However, subtext aside, it speaks to the president's hypocrisy that he would like to suspend an election for safety concerns yet is pushing to open schools and the economy at the same time. The fundamental disconnect from reality is glaring and Americans are demonstrably not taking the bait.

Given this, the fact remains that consumer spending, and the economy in general, is unlikely to fully rebound any time soon. May's record consumer spending spurt, a figure that erased a previous plunge and was touted by the Trump administration as a positive sign for the economy, can be widely credited to the extra 600 U.S. dollars per week unemployment insurance under the CARES Act coupled with the 1,200 dollar stimulus checks sent out in April.

With the CARES enhanced unemployment set to expire on July 31, tens of millions of Americans are poised to see their income fall dramatically while Congress remains in deadlock. Without a bill agreed upon as soon as possible, the effects on the economy will no doubt be immediate – something that even top Republicans are realizing.

According to Washington Post reporter Jeffrey Stein speaking on The Hill's "Rising", while the Trump administration is opposed to extending unemployment benefits in principle – something stated repeatedly by the president and other officials – the "political headwinds" are becoming too strong. Senate Majority Leader Mitch McConnell is among those that have taken notice, but radicals within his own party in the Senate are hampering negotiations. Because of this, any hope of a quick solution is dwindling.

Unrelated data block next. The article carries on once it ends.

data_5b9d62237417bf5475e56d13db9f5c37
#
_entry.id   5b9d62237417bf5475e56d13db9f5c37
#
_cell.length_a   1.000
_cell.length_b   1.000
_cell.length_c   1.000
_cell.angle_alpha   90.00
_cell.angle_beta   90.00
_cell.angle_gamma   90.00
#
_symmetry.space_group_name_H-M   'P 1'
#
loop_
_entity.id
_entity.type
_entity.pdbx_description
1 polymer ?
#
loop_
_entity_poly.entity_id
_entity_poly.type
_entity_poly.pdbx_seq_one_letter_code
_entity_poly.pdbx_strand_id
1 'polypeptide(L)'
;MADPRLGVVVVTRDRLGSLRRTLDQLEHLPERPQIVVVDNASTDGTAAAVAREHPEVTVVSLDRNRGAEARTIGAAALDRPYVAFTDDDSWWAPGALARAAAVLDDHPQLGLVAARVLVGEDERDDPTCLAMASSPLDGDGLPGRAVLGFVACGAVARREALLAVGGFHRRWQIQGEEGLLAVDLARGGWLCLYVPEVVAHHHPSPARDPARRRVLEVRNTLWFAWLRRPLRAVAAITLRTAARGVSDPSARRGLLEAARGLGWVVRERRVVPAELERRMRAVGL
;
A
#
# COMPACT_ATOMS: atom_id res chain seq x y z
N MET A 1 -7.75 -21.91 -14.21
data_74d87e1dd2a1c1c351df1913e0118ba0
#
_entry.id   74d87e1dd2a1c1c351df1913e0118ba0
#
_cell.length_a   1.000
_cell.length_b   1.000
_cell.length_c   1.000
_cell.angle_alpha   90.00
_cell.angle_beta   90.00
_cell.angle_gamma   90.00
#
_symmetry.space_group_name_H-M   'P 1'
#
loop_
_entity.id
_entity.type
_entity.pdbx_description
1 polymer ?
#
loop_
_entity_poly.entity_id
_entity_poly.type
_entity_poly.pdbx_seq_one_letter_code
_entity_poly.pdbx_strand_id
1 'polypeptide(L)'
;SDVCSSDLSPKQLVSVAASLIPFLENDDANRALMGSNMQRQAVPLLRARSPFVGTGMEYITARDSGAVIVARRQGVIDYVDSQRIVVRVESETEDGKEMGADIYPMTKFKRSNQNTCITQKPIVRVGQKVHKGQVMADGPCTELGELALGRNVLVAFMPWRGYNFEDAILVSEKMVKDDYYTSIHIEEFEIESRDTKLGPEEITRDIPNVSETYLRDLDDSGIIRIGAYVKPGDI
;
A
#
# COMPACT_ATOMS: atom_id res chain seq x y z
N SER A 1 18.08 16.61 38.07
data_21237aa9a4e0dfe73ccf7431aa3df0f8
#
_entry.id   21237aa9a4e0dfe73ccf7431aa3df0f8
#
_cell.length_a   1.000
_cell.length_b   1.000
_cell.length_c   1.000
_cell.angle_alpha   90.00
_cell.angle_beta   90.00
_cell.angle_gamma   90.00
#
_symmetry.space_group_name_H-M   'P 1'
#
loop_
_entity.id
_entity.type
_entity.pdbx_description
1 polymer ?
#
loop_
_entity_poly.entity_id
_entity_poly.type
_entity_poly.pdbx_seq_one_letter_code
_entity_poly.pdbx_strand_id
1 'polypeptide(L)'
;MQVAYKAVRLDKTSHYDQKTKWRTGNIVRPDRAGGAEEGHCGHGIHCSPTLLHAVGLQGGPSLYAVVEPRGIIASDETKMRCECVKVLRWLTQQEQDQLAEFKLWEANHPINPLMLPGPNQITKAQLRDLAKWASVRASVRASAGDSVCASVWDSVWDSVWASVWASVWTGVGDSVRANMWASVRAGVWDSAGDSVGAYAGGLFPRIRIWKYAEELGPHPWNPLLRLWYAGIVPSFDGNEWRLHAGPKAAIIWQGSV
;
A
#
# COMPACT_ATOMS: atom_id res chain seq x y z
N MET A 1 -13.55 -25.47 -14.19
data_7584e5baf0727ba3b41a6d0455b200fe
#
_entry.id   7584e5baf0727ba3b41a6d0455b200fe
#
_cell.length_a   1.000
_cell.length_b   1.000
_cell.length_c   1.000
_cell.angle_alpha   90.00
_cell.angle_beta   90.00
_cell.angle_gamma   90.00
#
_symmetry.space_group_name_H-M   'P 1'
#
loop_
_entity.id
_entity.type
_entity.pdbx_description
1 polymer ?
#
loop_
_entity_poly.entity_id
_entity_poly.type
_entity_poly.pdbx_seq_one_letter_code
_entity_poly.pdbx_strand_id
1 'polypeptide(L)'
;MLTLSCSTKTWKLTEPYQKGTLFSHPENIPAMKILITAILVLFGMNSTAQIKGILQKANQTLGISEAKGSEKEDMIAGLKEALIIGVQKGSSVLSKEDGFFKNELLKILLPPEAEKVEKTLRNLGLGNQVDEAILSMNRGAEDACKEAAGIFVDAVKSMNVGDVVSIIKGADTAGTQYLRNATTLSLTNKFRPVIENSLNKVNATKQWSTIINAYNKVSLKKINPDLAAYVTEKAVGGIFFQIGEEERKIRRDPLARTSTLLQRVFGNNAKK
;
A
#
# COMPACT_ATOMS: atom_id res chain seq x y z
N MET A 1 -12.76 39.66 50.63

Unless these new figures are a huge wake up call for Congress, the new stimulus bill will likely only be a band-aid placed on the gaping wound that is the sham U.S. economy. This is first due to the fact that the COVID-19 is not under control by any means and nothing else can even be discussed without this first being addressed.

Secondly, and as it relates to the long-term, the plunge in the economy and its correlative suffering will only be felt by American workers – an emblematic feature of the U.S. economy that is totally unsustainable.

During the pandemic, the wealthiest have managed to exploit the pandemic and expand their insatiable wealth. Take Amazon's Jeff Bezos, for example, who added 13 billion dollars to his wealth in one day on July 20. As tens of millions are left jobless, at risk of eviction and unable to pay debts, the absurdity of such wealth and the sheer incongruity between the amount of winners and losers at this time cannot be lost in the mix. In Trump's pandemic economy, the losers are almost uncountable while the winners are minuscule in proportion.

But how long can this go on? How much wealth can be squeezed from average Americans before everything falls apart? Those limits will be tested if Congress doesn't somehow pull out an unlikely miracle to support workers through the full period of the unresolved COVID-19 crisis. The cascading effects on the economy without an all-encompassing bill for workers will destroy the economy.

As Federal Reserve Chair Powell also correctly pointed out, "The path forward will also depend on policy actions taken at all government levels to provide relief, and to support the recovery for as long as needed."